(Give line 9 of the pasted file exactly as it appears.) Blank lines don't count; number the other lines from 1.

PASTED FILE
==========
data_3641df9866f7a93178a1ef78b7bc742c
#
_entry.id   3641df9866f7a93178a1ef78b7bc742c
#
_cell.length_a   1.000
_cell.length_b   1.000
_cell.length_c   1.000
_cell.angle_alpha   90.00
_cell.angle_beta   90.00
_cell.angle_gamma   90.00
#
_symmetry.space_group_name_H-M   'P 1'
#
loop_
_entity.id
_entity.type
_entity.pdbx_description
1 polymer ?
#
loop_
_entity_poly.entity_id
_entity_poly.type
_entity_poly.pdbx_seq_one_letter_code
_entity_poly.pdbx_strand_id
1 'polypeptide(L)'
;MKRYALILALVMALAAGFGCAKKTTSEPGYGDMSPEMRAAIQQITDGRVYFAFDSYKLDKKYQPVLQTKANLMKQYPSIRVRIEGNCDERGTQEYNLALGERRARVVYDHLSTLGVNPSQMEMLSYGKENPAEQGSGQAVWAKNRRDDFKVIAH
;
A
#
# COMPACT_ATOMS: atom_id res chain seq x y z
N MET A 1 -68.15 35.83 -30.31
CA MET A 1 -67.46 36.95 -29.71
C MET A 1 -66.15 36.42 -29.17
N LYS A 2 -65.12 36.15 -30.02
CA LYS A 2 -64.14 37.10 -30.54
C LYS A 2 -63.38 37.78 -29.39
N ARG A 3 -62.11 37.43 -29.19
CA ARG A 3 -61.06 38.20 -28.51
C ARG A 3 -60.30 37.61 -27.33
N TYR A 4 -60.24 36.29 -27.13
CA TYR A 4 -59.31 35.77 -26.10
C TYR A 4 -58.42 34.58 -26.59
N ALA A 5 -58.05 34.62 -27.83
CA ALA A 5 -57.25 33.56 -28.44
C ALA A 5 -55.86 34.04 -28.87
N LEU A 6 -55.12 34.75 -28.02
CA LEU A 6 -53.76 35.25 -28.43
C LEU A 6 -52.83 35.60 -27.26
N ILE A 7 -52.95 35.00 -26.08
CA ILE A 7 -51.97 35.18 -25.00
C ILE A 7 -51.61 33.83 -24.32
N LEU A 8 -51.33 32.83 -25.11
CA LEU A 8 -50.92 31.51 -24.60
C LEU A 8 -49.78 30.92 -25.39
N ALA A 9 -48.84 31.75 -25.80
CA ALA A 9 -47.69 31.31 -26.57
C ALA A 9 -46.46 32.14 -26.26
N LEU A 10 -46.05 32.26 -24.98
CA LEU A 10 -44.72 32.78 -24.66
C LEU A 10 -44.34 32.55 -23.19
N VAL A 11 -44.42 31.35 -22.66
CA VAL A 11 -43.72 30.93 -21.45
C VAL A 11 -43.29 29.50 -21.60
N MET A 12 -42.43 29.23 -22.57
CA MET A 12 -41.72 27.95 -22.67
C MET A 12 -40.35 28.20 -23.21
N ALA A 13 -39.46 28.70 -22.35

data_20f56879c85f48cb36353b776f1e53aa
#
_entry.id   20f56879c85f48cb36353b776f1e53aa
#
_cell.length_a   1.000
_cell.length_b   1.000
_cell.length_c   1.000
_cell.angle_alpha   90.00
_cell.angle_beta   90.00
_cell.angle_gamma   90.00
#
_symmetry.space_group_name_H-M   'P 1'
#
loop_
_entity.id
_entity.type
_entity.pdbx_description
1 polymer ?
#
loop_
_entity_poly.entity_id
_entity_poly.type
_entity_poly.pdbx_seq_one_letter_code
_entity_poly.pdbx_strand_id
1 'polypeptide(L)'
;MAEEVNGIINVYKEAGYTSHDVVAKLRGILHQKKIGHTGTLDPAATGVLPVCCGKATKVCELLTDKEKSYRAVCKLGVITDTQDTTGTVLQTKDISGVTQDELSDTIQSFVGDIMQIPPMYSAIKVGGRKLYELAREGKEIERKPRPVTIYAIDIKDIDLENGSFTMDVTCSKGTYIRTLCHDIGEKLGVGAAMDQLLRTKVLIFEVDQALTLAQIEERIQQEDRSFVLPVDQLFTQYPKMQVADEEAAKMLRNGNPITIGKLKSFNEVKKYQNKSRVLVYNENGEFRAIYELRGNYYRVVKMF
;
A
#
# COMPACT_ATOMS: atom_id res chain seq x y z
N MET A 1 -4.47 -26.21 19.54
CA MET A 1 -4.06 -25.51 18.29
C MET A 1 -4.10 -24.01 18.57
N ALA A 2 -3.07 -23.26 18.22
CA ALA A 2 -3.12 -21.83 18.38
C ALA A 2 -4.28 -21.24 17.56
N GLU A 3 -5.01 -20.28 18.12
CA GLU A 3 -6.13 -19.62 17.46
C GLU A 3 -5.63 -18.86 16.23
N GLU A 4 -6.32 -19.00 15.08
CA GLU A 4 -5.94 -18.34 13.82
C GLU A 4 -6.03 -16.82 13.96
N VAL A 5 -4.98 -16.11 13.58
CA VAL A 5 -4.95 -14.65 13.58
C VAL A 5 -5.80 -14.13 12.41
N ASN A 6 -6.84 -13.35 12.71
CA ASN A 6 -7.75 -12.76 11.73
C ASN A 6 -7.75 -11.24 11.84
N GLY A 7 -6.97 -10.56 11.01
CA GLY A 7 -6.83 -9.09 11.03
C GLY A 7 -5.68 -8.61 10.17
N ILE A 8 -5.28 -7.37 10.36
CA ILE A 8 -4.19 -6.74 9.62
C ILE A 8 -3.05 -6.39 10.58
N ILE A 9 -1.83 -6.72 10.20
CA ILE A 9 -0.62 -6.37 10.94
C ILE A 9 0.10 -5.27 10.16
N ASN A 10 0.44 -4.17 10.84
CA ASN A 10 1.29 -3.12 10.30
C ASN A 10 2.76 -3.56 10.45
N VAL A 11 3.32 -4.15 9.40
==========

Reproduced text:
_cell.angle_beta   90.00